Afghan president Hamid Karzai’s half-brother, Ahmed Wali Karzai, was blown away by one of his bodyguards today in a suicide attack. The rest of Karzai’s security detail took out the assassin, who turned his AK-47 on Karzai and shot him in the head and chest.
The Taliban claimed responsibility for the attack, so it doesn’t look like they’re responding to President Obama’s call to “break from al-Qaeda and abandon violence” so they can “be part of a peaceful Afghanistan.”
During his Afghanistan drawdown speech, the President also announced that America would “join initiatives that reconcile the Afghan people, including the Taliban.” I have a suggestion for the first initiative: a seminar in which American instructors carefully explain that vibrant democracy does not involve sending kamikaze gunmen to murder opposition political leaders.
Wali Karzai was the head of the provisional council in Kandahar, whose deputy chairman was also killed by the Taliban gunman. Karzai was a controversial figure, according to the Associated Press:
Wali Karzai, who was in his 50s, was seen by many as a political liability for the Karzai government after a series of allegations, including that he was on the CIA payroll and involved in drug trafficking. He denied the charges. The president repeatedly challenged his accusers to show him evidence of his sibling’s wrongdoing, but said nobody ever could.
Wali Karzai remained a key power broker in the south, helping shore up his family’s interests in the Taliban’s southern heartland, which has been the site of numerous offensives by U.S., coalition and Afghan troops to root out insurgents. Militants have retaliated by intimidating and killing local government officials or others against the Taliban.
The Taliban has tried to kill Karzai several times before, in a bid to destabilize southern Afghanistan. They hit the provincial council offices with suicide bombers twice, and also ambushed his motorcade in 2009.
The UK Telegraph says the successful assassination of Wali Karzai is a “enormous propaganda and morale boost for the Taliban,” which will seek to exploit the chaos they have created with further attacks:
His assassination is likely to drive home a very stark message to the Afghan population, that the Afghan state under President Karzai is incapable of providing security, even for its own leadership. As such, this will make it much harder for Nato to persuade the local population to switch their allegiance to the Afghan government as ISAF forces begin to hand over the security lead to Afghan.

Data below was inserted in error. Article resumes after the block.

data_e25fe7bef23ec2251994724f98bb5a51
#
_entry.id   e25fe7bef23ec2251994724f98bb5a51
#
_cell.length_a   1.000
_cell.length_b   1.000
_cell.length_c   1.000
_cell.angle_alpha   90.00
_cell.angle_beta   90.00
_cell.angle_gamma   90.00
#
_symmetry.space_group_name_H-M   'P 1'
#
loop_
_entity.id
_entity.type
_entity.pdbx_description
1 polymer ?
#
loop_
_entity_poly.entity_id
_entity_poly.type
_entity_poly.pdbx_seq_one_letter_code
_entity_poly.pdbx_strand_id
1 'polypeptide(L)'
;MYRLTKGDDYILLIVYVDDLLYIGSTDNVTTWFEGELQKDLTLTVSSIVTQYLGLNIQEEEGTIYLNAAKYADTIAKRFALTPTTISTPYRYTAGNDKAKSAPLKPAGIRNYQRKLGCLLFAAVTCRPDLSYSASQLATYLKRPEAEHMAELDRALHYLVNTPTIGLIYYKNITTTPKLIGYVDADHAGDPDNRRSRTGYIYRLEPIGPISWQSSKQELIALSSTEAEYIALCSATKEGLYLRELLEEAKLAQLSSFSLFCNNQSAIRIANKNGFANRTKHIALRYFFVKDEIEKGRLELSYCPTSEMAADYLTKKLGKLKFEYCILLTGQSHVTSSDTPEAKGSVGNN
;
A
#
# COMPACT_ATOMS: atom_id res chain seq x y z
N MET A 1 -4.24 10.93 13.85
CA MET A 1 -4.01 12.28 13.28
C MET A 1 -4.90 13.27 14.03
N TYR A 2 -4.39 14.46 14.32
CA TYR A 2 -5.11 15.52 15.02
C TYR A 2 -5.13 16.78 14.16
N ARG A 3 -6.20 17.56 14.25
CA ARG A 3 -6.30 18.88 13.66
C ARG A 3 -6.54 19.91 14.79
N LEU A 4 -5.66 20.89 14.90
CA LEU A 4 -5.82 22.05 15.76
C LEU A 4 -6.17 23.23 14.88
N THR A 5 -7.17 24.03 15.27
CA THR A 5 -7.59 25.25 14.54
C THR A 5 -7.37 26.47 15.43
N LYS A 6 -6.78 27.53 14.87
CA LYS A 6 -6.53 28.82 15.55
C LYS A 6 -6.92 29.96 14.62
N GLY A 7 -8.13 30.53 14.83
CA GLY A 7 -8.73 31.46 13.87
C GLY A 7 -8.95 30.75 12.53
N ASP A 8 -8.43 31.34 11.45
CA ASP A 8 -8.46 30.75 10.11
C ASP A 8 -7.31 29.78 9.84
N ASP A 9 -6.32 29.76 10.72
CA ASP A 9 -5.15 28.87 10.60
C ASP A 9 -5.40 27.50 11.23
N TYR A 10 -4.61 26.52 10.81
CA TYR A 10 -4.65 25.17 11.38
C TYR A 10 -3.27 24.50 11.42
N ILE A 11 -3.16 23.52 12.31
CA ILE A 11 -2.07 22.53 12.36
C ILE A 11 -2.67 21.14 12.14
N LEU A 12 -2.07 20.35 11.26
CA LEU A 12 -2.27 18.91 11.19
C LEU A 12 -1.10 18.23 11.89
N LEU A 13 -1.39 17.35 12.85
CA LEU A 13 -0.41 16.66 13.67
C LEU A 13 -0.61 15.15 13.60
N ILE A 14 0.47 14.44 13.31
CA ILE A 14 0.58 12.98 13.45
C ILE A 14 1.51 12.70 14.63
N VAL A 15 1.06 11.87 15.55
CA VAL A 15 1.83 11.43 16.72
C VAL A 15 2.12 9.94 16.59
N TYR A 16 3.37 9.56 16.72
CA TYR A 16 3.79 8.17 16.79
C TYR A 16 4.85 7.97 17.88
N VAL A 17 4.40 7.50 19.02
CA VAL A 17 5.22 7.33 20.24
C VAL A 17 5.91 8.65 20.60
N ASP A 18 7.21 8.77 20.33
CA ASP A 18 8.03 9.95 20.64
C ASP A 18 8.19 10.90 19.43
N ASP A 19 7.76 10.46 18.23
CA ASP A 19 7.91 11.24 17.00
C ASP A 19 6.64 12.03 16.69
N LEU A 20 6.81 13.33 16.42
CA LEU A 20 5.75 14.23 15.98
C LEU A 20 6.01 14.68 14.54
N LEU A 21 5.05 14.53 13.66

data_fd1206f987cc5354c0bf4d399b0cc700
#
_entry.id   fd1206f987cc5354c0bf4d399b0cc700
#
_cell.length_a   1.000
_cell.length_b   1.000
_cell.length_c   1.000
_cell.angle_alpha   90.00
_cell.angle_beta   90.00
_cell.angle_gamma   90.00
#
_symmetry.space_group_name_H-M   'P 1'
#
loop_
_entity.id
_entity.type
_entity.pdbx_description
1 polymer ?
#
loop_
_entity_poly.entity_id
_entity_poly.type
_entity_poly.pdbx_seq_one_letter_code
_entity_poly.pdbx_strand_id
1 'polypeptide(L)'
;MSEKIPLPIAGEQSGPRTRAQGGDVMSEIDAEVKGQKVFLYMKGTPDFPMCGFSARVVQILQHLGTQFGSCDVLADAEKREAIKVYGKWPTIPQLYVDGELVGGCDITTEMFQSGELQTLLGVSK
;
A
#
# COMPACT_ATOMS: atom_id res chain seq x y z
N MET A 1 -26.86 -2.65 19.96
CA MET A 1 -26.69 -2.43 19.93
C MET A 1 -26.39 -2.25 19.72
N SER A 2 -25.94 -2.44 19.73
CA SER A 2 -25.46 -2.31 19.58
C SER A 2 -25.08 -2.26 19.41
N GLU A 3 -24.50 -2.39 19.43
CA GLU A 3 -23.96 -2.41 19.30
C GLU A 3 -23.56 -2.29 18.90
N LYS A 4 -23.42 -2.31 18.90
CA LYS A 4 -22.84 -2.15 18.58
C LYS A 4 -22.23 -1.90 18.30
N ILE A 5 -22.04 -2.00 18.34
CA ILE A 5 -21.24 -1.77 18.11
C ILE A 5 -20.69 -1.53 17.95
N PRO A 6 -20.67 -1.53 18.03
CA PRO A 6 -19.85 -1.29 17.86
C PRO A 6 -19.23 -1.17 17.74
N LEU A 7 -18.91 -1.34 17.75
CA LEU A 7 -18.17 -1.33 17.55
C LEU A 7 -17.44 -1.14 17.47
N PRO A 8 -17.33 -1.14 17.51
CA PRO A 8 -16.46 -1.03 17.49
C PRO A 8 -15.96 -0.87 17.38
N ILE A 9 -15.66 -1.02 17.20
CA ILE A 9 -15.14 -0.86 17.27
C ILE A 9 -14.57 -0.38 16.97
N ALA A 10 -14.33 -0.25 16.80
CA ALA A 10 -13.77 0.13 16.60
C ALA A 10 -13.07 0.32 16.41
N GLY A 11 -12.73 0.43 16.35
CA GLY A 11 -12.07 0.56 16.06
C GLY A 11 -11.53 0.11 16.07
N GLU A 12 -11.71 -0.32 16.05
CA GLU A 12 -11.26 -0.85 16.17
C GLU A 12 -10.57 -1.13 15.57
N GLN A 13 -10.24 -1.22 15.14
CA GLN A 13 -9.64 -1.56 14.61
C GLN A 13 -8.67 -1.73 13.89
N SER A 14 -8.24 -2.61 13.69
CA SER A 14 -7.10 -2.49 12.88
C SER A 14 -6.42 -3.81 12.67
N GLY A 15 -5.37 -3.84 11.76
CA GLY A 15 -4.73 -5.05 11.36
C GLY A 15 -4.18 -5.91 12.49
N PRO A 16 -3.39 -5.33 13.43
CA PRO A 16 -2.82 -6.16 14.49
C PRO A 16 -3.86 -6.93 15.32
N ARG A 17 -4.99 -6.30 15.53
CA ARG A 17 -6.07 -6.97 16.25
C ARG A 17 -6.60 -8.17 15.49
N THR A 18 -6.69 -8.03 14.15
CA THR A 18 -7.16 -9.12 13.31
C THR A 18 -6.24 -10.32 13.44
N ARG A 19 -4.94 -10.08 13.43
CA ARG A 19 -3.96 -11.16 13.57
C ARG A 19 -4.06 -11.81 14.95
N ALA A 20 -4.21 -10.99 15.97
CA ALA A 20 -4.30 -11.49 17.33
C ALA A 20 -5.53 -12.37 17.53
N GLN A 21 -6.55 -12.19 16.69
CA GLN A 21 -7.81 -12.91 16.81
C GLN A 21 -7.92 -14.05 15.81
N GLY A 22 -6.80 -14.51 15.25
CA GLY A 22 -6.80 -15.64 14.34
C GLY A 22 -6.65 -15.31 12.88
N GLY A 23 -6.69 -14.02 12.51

The immediate commercial impact of his death will be felt by the string of businesses owned by the ‘King of Kandahar,’ as the staunchly pro-US Ahmad Karzai was known; their future is now unclear. These include influential private security companies, such as Watan Risk Management and Asia Security Group, which have contracts with ISAF for protecting its supply convoys.
The latter also runs its own a private paramilitary unit in the province – the Kandahar Strike Force that assisted US Special Forces and the CIA to seek out and kill senior Taliban insurgents. Ahmad also owned or ran a string of hotels, real estate companies and even a Toyota car dealership.
The Telegraph speculates that Karzai’s narcotics operation is the only part of his empire likely to survive his death. He also leaves behind a wife and five children, one of which is only a month old.
Reacting to the murder of his half-brother, Afghan president Hamid Karzai said, “Such is the life of Afghanistan’s people. In the houses of the people of Afghanistan, each of us is suffering and our hope is that, God willing, to remove this suffering from the people of Afghanistan and implement peace and stability.”
Waiting around for God to remove your suffering isn’t going to get the job done, Mr. Karzai, and Uncle Sam is leaving town. In the Afghanistan we’re leaving behind, the crooks remain in office until the fascists murder them.